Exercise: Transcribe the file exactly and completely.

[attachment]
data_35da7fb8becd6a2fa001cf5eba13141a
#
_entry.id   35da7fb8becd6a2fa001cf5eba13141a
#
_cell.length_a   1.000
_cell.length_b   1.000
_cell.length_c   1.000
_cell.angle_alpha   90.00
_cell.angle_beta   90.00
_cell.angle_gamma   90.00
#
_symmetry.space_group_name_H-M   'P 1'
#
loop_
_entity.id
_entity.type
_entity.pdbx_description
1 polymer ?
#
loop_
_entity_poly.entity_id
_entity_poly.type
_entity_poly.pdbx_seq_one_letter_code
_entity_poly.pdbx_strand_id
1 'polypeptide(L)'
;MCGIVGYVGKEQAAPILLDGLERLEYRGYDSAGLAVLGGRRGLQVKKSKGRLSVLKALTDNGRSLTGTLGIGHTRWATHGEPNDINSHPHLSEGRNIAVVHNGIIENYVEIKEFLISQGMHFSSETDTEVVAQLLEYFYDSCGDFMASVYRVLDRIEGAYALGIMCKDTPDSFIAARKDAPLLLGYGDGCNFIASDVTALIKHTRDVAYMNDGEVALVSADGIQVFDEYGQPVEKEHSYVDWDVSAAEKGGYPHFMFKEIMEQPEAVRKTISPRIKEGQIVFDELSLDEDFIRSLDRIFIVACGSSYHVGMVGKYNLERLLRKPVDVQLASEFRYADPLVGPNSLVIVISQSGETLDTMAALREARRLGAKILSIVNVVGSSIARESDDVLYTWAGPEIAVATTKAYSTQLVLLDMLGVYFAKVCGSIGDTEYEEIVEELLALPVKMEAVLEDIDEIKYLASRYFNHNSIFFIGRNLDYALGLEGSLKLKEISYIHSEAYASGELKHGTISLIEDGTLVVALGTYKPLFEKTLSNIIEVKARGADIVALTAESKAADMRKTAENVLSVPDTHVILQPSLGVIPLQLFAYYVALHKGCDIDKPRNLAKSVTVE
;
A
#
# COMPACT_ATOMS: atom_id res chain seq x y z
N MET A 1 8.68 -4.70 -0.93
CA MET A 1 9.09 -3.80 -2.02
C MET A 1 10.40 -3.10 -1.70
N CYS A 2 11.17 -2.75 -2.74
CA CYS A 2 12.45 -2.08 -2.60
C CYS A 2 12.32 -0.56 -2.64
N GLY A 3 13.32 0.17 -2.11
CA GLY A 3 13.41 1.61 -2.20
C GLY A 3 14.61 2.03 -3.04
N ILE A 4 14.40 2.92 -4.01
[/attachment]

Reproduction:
data_35da7fb8becd6a2fa001cf5eba13141a
#
_entry.id   35da7fb8becd6a2fa001cf5eba13141a
#
_cell.length_a   1.000
_cell.length_b   1.000
_cell.length_c   1.000
_cell.angle_alpha   90.00
_cell.angle_beta   90.00
_cell.angle_gamma   90.00
#
_symmetry.space_group_name_H-M   'P 1'
#
loop_
_entity.id
_entity.type
_entity.pdbx_description
1 polymer ?
#
loop_
_entity_poly.entity_id
_entity_poly.type
_entity_poly.pdbx_seq_one_letter_code
_entity_poly.pdbx_strand_id
1 'polypeptide(L)'
;MCGIVGYVGKEQAAPILLDGLERLEYRGYDSAGLAVLGGRRGLQVKKSKGRLSVLKALTDNGRSLTGTLGIGHTRWATHGEPNDINSHPHLSEGRNIAVVHNGIIENYVEIKEFLISQGMHFSSETDTEVVAQLLEYFYDSCGDFMASVYRVLDRIEGAYALGIMCKDTPDSFIAARKDAPLLLGYGDGCNFIASDVTALIKHTRDVAYMNDGEVALVSADGIQVFDEYGQPVEKEHSYVDWDVSAAEKGGYPHFMFKEIMEQPEAVRKTISPRIKEGQIVFDELSLDEDFIRSLDRIFIVACGSSYHVGMVGKYNLERLLRKPVDVQLASEFRYADPLVGPNSLVIVISQSGETLDTMAALREARRLGAKILSIVNVVGSSIARESDDVLYTWAGPEIAVATTKAYSTQLVLLDMLGVYFAKVCGSIGDTEYEEIVEELLALPVKMEAVLEDIDEIKYLASRYFNHNSIFFIGRNLDYALGLEGSLKLKEISYIHSEAYASGELKHGTISLIEDGTLVVALGTYKPLFEKTLSNIIEVKARGADIVALTAESKAADMRKTAENVLSVPDTHVILQPSLGVIPLQLFAYYVALHKGCDIDKPRNLAKSVTVE
;
A
#
# COMPACT_ATOMS: atom_id res chain seq x y z
N MET A 1 8.68 -4.70 -0.93
CA MET A 1 9.09 -3.80 -2.02
C MET A 1 10.40 -3.10 -1.70
N CYS A 2 11.17 -2.75 -2.74
CA CYS A 2 12.45 -2.08 -2.60
C CYS A 2 12.32 -0.56 -2.64
N GLY A 3 13.32 0.17 -2.11
CA GLY A 3 13.41 1.61 -2.20
C GLY A 3 14.61 2.03 -3.04
N ILE A 4 14.40 2.92 -4.01